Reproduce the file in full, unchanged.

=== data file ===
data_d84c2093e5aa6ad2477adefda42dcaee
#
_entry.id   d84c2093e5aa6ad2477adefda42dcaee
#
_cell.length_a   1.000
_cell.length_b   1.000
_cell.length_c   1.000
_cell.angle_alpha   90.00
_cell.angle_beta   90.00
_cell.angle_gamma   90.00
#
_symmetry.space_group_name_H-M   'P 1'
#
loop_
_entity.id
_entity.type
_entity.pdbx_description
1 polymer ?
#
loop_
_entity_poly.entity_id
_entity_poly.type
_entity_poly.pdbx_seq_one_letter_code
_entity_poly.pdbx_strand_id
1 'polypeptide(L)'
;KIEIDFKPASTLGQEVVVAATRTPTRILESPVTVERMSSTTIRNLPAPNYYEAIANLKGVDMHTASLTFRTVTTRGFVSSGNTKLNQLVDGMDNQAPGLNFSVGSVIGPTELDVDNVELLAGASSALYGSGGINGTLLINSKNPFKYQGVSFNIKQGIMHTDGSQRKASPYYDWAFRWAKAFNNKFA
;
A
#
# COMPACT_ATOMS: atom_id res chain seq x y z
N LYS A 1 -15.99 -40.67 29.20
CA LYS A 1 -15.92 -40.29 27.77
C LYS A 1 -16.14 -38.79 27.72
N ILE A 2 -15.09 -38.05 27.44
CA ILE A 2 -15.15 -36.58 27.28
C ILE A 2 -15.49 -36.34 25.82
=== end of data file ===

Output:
data_d84c2093e5aa6ad2477adefda42dcaee
#
_entry.id   d84c2093e5aa6ad2477adefda42dcaee
#
_cell.length_a   1.000
_cell.length_b   1.000
_cell.length_c   1.000
_cell.angle_alpha   90.00
_cell.angle_beta   90.00
_cell.angle_gamma   90.00
#
_symmetry.space_group_name_H-M   'P 1'
#
loop_
_entity.id
_entity.type
_entity.pdbx_description
1 polymer ?
#
loop_
_entity_poly.entity_id
_entity_poly.type
_entity_poly.pdbx_seq_one_letter_code
_entity_poly.pdbx_strand_id
1 'polypeptide(L)'
;KIEIDFKPASTLGQEVVVAATRTPTRILESPVTVERMSSTTIRNLPAPNYYEAIANLKGVDMHTASLTFRTVTTRGFVSSGNTKLNQLVDGMDNQAPGLNFSVGSVIGPTELDVDNVELLAGASSALYGSGGINGTLLINSKNPFKYQGVSFNIKQGIMHTDGSQRKASPYYDWAFRWAKAFNNKFA
;
A
#
# COMPACT_ATOMS: atom_id res chain seq x y z
N LYS A 1 -15.99 -40.67 29.20
CA LYS A 1 -15.92 -40.29 27.77
C LYS A 1 -16.14 -38.79 27.72
N ILE A 2 -15.09 -38.05 27.44
CA ILE A 2 -15.15 -36.58 27.28
C ILE A 2 -15.49 -36.34 25.82